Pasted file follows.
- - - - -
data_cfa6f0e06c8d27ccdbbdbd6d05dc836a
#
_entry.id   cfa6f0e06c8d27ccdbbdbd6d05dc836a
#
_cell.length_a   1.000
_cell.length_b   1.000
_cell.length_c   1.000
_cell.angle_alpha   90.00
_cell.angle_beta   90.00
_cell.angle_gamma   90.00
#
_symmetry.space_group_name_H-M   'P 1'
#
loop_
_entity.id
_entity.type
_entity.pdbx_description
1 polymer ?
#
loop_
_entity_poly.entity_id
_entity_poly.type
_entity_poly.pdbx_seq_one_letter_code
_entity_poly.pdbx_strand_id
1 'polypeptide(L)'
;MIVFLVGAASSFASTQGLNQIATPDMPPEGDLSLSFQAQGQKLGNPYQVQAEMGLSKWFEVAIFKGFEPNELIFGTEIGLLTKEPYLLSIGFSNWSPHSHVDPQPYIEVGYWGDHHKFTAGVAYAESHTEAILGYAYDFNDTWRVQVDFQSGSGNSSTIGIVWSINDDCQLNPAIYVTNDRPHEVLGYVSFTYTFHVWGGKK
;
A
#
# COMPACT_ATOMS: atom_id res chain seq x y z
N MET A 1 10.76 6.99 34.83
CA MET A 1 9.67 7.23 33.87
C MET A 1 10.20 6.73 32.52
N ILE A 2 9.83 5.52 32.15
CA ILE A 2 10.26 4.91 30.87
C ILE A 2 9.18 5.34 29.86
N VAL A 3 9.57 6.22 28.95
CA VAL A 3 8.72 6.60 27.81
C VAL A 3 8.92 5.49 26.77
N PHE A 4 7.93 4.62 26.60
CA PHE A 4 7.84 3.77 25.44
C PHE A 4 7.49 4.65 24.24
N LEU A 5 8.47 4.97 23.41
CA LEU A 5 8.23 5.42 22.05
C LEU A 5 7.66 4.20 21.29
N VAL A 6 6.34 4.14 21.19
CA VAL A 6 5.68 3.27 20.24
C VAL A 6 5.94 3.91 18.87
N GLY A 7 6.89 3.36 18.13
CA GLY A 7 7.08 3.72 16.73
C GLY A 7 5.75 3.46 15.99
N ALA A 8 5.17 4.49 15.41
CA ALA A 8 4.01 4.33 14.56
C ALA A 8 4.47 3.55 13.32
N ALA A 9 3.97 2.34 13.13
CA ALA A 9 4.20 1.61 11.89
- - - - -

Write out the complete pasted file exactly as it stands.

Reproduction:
data_cfa6f0e06c8d27ccdbbdbd6d05dc836a
#
_entry.id   cfa6f0e06c8d27ccdbbdbd6d05dc836a
#
_cell.length_a   1.000
_cell.length_b   1.000
_cell.length_c   1.000
_cell.angle_alpha   90.00
_cell.angle_beta   90.00
_cell.angle_gamma   90.00
#
_symmetry.space_group_name_H-M   'P 1'
#
loop_
_entity.id
_entity.type
_entity.pdbx_description
1 polymer ?
#
loop_
_entity_poly.entity_id
_entity_poly.type
_entity_poly.pdbx_seq_one_letter_code
_entity_poly.pdbx_strand_id
1 'polypeptide(L)'
;MIVFLVGAASSFASTQGLNQIATPDMPPEGDLSLSFQAQGQKLGNPYQVQAEMGLSKWFEVAIFKGFEPNELIFGTEIGLLTKEPYLLSIGFSNWSPHSHVDPQPYIEVGYWGDHHKFTAGVAYAESHTEAILGYAYDFNDTWRVQVDFQSGSGNSSTIGIVWSINDDCQLNPAIYVTNDRPHEVLGYVSFTYTFHVWGGKK
;
A
#
# COMPACT_ATOMS: atom_id res chain seq x y z
N MET A 1 10.76 6.99 34.83
CA MET A 1 9.67 7.23 33.87
C MET A 1 10.20 6.73 32.52
N ILE A 2 9.83 5.52 32.15
CA ILE A 2 10.26 4.91 30.87
C ILE A 2 9.18 5.34 29.86
N VAL A 3 9.57 6.22 28.95
CA VAL A 3 8.72 6.60 27.81
C VAL A 3 8.92 5.49 26.77
N PHE A 4 7.93 4.62 26.60
CA PHE A 4 7.84 3.77 25.44
C PHE A 4 7.49 4.65 24.24
N LEU A 5 8.47 4.97 23.41
CA LEU A 5 8.23 5.42 22.05
C LEU A 5 7.66 4.20 21.29
N VAL A 6 6.34 4.14 21.19
CA VAL A 6 5.68 3.27 20.24
C VAL A 6 5.94 3.91 18.87
N GLY A 7 6.89 3.36 18.13
CA GLY A 7 7.08 3.72 16.73
C GLY A 7 5.75 3.46 15.99
N ALA A 8 5.17 4.49 15.41
CA ALA A 8 4.01 4.33 14.56
C ALA A 8 4.47 3.55 13.32
N ALA A 9 3.97 2.34 13.13
CA ALA A 9 4.20 1.61 11.89